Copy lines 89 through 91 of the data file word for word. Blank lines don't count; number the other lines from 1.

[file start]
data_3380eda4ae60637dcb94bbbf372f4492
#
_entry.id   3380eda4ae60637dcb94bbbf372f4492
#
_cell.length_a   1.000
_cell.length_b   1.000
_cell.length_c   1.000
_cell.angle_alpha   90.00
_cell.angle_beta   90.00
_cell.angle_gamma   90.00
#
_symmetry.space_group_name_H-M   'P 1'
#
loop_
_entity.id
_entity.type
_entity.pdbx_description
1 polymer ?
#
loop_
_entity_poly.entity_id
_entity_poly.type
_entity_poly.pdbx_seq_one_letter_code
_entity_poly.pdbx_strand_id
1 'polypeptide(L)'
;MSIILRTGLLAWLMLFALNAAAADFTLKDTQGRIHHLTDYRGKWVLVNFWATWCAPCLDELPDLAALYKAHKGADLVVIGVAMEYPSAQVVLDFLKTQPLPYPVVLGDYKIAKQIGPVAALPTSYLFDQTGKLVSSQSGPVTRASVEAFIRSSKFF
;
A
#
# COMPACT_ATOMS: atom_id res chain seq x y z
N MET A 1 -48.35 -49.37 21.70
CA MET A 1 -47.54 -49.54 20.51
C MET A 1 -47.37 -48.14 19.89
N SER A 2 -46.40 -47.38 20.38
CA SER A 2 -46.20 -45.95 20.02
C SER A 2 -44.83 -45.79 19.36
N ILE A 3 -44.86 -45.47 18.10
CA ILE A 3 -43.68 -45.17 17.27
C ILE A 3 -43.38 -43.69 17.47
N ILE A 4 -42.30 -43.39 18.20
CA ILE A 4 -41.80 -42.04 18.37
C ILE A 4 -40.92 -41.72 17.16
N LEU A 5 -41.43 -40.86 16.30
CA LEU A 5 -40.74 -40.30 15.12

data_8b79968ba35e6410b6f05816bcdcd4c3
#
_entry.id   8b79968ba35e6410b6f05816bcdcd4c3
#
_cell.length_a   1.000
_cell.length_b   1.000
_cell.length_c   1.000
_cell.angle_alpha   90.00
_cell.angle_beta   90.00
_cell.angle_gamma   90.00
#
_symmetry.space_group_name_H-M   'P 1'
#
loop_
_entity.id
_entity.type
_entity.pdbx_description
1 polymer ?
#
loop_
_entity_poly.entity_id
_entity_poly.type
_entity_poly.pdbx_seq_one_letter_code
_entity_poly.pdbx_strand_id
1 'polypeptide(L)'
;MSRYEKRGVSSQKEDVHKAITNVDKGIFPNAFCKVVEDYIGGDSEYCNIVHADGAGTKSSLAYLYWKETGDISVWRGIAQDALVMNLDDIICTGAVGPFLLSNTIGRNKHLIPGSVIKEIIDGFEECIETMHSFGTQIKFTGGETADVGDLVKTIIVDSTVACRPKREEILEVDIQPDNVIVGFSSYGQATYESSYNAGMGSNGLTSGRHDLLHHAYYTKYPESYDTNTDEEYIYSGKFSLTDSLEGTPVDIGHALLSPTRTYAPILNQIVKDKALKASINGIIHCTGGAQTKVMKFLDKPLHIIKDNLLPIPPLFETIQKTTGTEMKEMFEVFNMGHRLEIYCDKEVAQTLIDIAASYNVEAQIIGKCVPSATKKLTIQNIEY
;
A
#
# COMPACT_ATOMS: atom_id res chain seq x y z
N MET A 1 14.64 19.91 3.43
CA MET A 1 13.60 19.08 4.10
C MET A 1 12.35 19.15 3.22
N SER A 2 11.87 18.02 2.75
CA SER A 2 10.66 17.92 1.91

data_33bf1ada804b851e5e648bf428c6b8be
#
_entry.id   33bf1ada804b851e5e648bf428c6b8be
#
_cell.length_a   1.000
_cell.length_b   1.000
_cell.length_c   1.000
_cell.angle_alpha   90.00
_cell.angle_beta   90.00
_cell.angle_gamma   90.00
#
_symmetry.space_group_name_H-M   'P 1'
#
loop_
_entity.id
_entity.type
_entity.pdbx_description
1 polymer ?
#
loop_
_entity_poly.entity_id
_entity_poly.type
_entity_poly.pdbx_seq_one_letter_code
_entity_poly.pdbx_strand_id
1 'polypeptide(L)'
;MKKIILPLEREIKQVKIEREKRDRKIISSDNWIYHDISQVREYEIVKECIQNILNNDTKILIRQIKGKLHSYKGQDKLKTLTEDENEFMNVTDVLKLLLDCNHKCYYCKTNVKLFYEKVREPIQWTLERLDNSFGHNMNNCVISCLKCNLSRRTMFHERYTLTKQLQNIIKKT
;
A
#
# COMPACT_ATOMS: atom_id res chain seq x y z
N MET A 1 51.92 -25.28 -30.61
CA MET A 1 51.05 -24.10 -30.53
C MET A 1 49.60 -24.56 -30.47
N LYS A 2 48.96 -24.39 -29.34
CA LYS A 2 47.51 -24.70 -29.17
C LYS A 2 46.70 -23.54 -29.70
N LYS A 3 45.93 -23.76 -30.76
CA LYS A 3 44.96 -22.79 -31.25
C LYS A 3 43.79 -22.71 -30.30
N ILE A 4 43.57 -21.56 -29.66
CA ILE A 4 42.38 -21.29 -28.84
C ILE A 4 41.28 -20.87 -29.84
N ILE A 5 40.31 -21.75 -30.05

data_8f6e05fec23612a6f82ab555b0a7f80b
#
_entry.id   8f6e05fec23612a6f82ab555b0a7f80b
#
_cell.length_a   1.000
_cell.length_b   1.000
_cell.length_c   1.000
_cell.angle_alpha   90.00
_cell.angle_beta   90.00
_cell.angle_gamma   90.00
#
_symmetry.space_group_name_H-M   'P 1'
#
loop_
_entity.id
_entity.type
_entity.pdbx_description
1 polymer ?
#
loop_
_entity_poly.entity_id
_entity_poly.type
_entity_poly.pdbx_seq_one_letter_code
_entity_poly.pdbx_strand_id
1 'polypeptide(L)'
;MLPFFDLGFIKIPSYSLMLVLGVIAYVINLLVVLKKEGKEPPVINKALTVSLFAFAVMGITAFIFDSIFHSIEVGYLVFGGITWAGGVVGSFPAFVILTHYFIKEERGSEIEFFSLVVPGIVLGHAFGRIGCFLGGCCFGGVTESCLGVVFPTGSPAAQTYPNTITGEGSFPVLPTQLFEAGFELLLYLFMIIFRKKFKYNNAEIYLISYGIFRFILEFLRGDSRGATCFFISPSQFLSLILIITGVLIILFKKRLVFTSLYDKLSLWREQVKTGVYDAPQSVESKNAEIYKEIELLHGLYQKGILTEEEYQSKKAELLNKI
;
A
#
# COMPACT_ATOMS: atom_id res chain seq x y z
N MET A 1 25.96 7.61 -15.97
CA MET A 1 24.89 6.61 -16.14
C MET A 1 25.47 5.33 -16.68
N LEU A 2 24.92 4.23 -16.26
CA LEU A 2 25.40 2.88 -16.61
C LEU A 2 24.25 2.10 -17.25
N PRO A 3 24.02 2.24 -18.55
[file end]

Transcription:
_cell.angle_gamma   90.00
#
_symmetry.space_group_name_H-M   'P 1'